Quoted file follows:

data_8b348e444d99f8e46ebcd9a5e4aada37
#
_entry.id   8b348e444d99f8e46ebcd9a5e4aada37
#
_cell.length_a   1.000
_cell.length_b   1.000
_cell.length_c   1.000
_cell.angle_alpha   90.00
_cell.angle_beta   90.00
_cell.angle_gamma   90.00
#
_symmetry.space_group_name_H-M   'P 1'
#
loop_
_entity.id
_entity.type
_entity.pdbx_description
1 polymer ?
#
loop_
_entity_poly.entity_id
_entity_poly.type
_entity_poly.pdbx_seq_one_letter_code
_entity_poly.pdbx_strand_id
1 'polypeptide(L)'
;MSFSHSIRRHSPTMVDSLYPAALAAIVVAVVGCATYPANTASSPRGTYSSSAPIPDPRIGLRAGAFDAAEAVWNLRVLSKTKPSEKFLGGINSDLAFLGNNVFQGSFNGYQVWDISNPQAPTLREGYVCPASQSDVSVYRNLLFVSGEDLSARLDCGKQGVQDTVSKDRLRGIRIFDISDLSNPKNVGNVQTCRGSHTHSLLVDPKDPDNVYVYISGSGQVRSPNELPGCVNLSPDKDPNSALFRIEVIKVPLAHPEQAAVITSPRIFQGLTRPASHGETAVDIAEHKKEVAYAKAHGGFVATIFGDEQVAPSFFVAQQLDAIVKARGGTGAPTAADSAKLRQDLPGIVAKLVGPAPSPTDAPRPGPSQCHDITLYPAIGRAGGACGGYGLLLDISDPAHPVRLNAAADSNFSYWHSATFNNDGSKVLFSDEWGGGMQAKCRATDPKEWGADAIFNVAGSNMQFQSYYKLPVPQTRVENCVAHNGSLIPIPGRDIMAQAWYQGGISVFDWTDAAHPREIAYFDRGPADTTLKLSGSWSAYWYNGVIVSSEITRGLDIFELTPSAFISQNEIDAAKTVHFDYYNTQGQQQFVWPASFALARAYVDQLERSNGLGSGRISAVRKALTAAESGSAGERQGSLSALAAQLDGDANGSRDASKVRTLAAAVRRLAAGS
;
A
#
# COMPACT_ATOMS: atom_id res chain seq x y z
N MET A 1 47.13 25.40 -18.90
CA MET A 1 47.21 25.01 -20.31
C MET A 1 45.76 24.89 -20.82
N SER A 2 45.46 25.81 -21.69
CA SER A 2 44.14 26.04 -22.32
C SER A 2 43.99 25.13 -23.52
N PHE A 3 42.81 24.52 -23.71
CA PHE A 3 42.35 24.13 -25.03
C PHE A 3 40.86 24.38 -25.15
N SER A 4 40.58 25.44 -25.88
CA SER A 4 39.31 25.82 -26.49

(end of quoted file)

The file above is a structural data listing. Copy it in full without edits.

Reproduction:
data_8b348e444d99f8e46ebcd9a5e4aada37
#
_entry.id   8b348e444d99f8e46ebcd9a5e4aada37
#
_cell.length_a   1.000
_cell.length_b   1.000
_cell.length_c   1.000
_cell.angle_alpha   90.00
_cell.angle_beta   90.00
_cell.angle_gamma   90.00
#
_symmetry.space_group_name_H-M   'P 1'
#
loop_
_entity.id
_entity.type
_entity.pdbx_description
1 polymer ?
#
loop_
_entity_poly.entity_id
_entity_poly.type
_entity_poly.pdbx_seq_one_letter_code
_entity_poly.pdbx_strand_id
1 'polypeptide(L)'
;MSFSHSIRRHSPTMVDSLYPAALAAIVVAVVGCATYPANTASSPRGTYSSSAPIPDPRIGLRAGAFDAAEAVWNLRVLSKTKPSEKFLGGINSDLAFLGNNVFQGSFNGYQVWDISNPQAPTLREGYVCPASQSDVSVYRNLLFVSGEDLSARLDCGKQGVQDTVSKDRLRGIRIFDISDLSNPKNVGNVQTCRGSHTHSLLVDPKDPDNVYVYISGSGQVRSPNELPGCVNLSPDKDPNSALFRIEVIKVPLAHPEQAAVITSPRIFQGLTRPASHGETAVDIAEHKKEVAYAKAHGGFVATIFGDEQVAPSFFVAQQLDAIVKARGGTGAPTAADSAKLRQDLPGIVAKLVGPAPSPTDAPRPGPSQCHDITLYPAIGRAGGACGGYGLLLDISDPAHPVRLNAAADSNFSYWHSATFNNDGSKVLFSDEWGGGMQAKCRATDPKEWGADAIFNVAGSNMQFQSYYKLPVPQTRVENCVAHNGSLIPIPGRDIMAQAWYQGGISVFDWTDAAHPREIAYFDRGPADTTLKLSGSWSAYWYNGVIVSSEITRGLDIFELTPSAFISQNEIDAAKTVHFDYYNTQGQQQFVWPASFALARAYVDQLERSNGLGSGRISAVRKALTAAESGSAGERQGSLSALAAQLDGDANGSRDASKVRTLAAAVRRLAAGS
;
A
#
# COMPACT_ATOMS: atom_id res chain seq x y z
N MET A 1 47.13 25.40 -18.90
CA MET A 1 47.21 25.01 -20.31
C MET A 1 45.76 24.89 -20.82
N SER A 2 45.46 25.81 -21.69
CA SER A 2 44.14 26.04 -22.32
C SER A 2 43.99 25.13 -23.52
N PHE A 3 42.81 24.52 -23.71
CA PHE A 3 42.35 24.13 -25.03
C PHE A 3 40.86 24.38 -25.15
N SER A 4 40.58 25.44 -25.88
CA SER A 4 39.31 25.82 -26.49